“I saw that the problem of reckless driving has gotten a lot worse, especially since the pandemic… and I saw how quickly Milwaukee was able to make some improvements when they had a new mayor come in,” McGovern said. “I wanted to get in there and try to help solve that problem.”

In his upcoming term, McGovern hopes to continue past village initiatives while emphasizing the importance of the issues that he based his campaign on: energy, road safety, and housing.

“A successful term for me would be progress on all the things that I ran for: improvements in the safety of the streets, progress on getting more housing here, and progress on making Shorewood a green village,” McGovern said.

McGovern looks forward to collaborating with the Village Board during his three-year term. 

“We’ve got a lot of great people on the staff that put in long hours and do a really good job of providing the government essentials that we need, like fixing the sewers, running the police department, helping us stay safe… there are a lot of great people, both on the board and working in Shorewood, that I’m really looking forward to working with,” McGovern said.


Jim Arndorfer, Village Trustee

Jim Arndorfer, parent of two Shorewood students, was elected for his second term as Village Trustee during this election cycle. Arndorfer hopes to carry on the work that he started during his last term, citing the potential relocation of the Department of Public Works building and pedestrian and cyclist safety as top priorities.

“I enjoyed serving as a trustee…I think we’ve made a lot of progress in a lot of areas over the past three years,” Arndorfer said. “I think we have some work that we started that we need to finish and I ran again largely in part because I wanted to help see that through.”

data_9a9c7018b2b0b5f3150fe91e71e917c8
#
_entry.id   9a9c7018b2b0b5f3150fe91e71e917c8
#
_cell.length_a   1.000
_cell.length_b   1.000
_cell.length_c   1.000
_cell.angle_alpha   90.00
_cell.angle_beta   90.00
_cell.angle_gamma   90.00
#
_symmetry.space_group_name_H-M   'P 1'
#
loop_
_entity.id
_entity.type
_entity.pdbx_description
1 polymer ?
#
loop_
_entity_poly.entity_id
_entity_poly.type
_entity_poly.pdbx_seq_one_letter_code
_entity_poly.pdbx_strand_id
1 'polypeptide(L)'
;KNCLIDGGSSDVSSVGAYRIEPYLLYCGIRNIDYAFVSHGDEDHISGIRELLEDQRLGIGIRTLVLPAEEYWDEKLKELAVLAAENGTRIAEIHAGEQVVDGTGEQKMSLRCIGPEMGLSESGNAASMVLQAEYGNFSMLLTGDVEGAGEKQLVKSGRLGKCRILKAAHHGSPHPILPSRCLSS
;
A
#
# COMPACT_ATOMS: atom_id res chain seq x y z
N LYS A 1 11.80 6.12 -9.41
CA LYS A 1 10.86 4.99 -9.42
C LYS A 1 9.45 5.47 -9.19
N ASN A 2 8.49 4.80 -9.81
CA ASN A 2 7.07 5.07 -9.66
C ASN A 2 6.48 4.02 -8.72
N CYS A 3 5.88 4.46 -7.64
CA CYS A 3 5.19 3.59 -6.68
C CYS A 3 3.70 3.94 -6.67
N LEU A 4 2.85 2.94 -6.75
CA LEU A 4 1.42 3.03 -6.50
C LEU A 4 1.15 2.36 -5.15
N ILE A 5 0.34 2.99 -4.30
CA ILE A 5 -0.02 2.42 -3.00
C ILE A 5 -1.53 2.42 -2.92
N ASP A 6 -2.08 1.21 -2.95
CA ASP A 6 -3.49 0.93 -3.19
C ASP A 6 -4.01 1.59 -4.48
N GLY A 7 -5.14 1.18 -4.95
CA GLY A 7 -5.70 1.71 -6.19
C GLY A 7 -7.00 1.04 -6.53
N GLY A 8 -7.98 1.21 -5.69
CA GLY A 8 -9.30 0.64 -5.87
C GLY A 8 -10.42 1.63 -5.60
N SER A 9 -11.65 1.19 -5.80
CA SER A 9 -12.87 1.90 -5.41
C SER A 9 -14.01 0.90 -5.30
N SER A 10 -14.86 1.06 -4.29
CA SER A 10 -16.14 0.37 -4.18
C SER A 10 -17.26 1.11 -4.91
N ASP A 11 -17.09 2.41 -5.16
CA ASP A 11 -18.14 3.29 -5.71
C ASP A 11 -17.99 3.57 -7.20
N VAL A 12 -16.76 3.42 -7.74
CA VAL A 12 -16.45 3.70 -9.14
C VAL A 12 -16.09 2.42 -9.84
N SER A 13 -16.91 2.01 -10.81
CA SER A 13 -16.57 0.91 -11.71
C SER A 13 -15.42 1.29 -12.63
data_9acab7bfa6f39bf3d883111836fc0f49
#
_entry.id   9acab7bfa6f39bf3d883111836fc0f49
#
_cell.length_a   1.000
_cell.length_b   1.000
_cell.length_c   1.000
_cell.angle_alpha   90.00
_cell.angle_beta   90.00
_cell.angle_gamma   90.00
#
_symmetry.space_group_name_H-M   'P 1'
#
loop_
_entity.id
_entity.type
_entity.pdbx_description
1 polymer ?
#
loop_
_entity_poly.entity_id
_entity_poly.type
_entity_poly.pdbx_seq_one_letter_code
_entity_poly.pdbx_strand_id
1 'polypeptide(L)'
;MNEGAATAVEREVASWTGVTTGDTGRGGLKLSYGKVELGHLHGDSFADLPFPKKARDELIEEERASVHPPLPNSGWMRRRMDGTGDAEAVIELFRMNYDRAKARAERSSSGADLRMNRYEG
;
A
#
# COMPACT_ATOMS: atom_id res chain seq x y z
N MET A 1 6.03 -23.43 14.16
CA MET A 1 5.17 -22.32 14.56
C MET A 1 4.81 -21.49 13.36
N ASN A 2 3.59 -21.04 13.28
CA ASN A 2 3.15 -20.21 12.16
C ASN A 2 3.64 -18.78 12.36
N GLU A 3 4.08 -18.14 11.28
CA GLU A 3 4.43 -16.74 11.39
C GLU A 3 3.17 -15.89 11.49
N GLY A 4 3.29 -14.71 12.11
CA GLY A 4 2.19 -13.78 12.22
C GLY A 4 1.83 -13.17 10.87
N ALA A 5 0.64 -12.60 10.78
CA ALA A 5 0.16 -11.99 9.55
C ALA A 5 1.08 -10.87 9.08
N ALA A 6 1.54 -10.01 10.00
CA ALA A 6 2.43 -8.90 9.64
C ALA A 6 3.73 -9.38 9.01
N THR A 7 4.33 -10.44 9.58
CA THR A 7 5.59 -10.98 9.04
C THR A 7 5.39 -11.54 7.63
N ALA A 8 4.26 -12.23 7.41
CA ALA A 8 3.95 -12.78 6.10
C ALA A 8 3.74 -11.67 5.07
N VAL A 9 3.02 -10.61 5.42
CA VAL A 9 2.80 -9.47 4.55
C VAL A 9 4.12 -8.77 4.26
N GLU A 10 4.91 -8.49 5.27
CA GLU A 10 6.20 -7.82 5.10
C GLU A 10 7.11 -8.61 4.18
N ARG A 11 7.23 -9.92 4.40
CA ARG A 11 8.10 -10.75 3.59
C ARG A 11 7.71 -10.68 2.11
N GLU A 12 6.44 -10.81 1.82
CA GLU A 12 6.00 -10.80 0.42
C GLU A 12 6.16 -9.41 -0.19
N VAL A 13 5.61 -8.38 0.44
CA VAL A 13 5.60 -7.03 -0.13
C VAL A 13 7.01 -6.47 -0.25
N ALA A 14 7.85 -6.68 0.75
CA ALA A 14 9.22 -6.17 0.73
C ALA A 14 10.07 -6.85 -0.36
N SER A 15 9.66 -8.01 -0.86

Like McGovern, Arndorfer emphasized the similarities between the three candidates who ran for trustee.

“There may have been differences [in candidates] by degree, but honestly, I think we were all pretty aligned in terms of the things we wanted to accomplish, and the things that we were running on; to try to make sure [Shorewood’s] a great place and wanting to try to make it better,” Arndorfer said.

Arndorfer also wants to lower the costs of lead lateral replacement for citizens’ houses. He is pursuing potentially subsidizing the replacements with money from the federal government. Arndorfer also talked about lowering tax burdens for village citizens, a frequently heard complaint when he knocked on doors to campaign.

“I spent a lot of time during the campaign knocking on doors and talking to people and I found that really energizing,” Arndorfer said. “I learned a lot from just talking to people and [I] definitely plan to bring some of the things I heard to the village. People’s feedback informs how I’ll approach my job over the next three years.”

Traffic safety is a priority for Arndorfer as well as McGovern. During the next term, roadwork will be finished on Downer with new bump outs and traffic calming measures. The same traffic calming measures, Arndorfer hopes, will be replicated in similar projects on the north end of Capitol Drive and Lake Drive.

Overall, Arndorfer looks forward to the upcoming term. 

“Shorewood is a great place to live,” Arndorfer said. “It’s a great multi-generational community. I just want to help the village evolve so it can continue to be the great place that it is, a community that welcomes everybody and a community that continues to grow in the future.  I think we’ve got a big three years ahead of us, so I’m excited to get started.”